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The GOP Civil War Begins

The morning after the election has brought an opening salvo in what could become a contentious battle of recriminations for the GOP.
 
 
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The morning after the election has brought an opening salvo in what could become a contentious battle of recriminations for the GOP, as various factions lay blame and beg for immunity in what has been, since 2004, a slow disintegration of their power in Washington. Just after noon, House Republicans feathers began to ruffle, as it was reported that Majority Leader John Boehner released a letter to his colleagues, officially asking to retain his job:

I'm deeply disappointed by the outcome of Tuesday's election. But I'm equally committed to building a lasting majority on the reform principles that define us and inspire our citizens. For this reason, I'm writing today to announce my candidacy for Republican Leader in the 111th Congress, and to request the honor of your vote.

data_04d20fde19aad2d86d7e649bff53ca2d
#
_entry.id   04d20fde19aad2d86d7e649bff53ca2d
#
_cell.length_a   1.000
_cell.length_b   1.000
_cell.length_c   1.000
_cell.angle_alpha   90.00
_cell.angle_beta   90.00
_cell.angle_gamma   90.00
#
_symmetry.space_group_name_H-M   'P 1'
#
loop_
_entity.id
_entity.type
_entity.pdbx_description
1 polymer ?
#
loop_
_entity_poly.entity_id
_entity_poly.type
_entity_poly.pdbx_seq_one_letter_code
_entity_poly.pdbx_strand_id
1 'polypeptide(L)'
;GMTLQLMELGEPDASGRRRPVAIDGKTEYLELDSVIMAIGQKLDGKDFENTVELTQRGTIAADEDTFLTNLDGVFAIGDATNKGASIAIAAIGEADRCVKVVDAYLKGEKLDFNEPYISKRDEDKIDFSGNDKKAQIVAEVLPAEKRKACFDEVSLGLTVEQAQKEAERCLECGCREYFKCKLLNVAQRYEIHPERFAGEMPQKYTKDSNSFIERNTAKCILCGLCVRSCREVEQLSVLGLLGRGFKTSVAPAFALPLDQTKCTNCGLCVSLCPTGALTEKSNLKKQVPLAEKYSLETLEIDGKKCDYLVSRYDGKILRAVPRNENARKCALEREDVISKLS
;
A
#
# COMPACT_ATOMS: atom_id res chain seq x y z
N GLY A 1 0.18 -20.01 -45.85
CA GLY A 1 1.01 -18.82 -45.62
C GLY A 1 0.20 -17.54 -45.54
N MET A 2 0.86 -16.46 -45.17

As your Leader, I've worked tirelessly for our team, and tried to lead by example. I'll always be straight with you, and I'll always be open to your ideas. You deserve nothing less. I can't ask for the best from you unless I'm willing to give it myself.

Winning the majority and rebuilding our party will require the best from all of us. But this is not unfamiliar territory. We've faced and overcome these challenges before, and working together as a bold, unified, and energetic team, we'll do it again.

I'm ready to get started today. I'm confident you are too. I look forward to speaking with you in person and outlining our plans for the future. It's time for the losing to stop. And my commitment to you is that it will.

I humbly ask for your support and the privilege of serving as House Republican Leader in the next Congress.

It's probably no coincidence that around the same time, word got out that Virginia Representative Eric Cantor was gunning to replace Roy Blunt as House Whip. Honestly, it's hard to see how any of the GOP leadership in the House survives -- these were the people who went schizo on the bailout bill, pinning their lack of support to the 5,437th instance of Nancy Pelosi criticizing George Bush, after all. And, who can forget their brilliant plan to center their re-election hopes around a slogan stolen from an anti-depressant?

Jason Linkins is an associate editor at the Huffington Post, based in Washington, DC.

 
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